by David Figura
Have a dream trip on your bucket list? Do it now. The no-go years could come around sooner than you think.
I recently returned from the trip of a lifetime to South Africa, which included six memorable days of photo safaris. I almost didn’t go.
The trip initially had the makings of a girls’ getaway. Prior to the COVID-19 pandemic hitting, Liz Vinson, my niece, and her mother, Susan Downs Kost, (my wife’s sister) had planned the venture to celebrate Liz’s 40th birthday. But then the pandemic hit. The trip was canceled and rescheduled three times, due to surges of COVID-19 variants in this country and South Africa.
My wife, Laura, and our good friend, Nancy Neiley, committed to the trip. I was asked early on, but hesitated, focusing on the fact that I would be the lone guy with four women.
But my stance changed prior to retiring last fall. I knew Laura would come back with all sorts of memories and experiences with no interest in going back.
Why was I being such a poop? I knew I’d regret not seizing the day. “I’m in,” I said.
In preparation, I borrowed a 35-mm, digital camera and zoom lens from my daughter, Katie, and started practicing using it. As a preventive measure, I, along with everyone else, had to get a typhoid shot, a prescription for malaria pills and a comprehensive travel insurance policy.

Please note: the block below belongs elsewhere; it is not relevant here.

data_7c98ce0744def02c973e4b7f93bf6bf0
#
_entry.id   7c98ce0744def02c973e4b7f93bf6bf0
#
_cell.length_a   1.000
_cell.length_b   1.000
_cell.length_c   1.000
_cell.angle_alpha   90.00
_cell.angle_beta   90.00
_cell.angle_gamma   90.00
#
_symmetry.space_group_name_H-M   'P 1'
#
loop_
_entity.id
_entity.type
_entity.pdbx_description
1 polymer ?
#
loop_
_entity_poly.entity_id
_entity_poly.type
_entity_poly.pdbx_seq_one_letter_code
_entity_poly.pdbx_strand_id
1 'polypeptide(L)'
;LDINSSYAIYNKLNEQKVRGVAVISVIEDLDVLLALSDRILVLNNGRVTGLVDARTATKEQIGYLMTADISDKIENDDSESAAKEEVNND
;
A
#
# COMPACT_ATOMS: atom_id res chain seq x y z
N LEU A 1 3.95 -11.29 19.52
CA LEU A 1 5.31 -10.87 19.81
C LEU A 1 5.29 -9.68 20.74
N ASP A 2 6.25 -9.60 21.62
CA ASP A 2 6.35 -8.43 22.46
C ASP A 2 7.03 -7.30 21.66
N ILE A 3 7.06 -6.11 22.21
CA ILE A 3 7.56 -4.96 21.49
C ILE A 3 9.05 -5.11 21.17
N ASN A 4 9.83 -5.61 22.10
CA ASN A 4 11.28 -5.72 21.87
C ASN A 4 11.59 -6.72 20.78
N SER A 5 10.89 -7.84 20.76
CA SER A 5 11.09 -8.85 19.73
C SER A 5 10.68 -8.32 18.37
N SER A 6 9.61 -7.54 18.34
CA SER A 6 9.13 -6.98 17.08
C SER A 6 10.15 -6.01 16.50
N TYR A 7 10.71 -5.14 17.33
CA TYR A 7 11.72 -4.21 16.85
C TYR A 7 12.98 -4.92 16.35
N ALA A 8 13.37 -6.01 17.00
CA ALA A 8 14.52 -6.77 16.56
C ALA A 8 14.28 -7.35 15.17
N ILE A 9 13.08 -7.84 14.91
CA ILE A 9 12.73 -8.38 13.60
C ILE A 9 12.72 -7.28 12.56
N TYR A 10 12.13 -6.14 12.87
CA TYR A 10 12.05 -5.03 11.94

We departed May 10 from JFK Airport in New York City, flying to Heathrow Airport in London and from there to Cape Town. We stayed nearly three days in Cape Town.
Highlights of our stay there included sampling the city’s excellent cuisine and wine; connecting with an old newspaper buddy and his wife whom I haven’t seen in 34 years; going up to the top of Table Mountain that overlooks the city and spending a day traveling down to the Cape of Good Hope (the southwestern end of South Africa, where the Atlantic Ocean meets the Indian Ocean). We stopped at Boulders Beach, where there was a massive colony of breeding African penguins.
From Cape Town we flew north to Kruger National Park, where we were picked up at a small airport and driven to Hamiltons Tented Camp.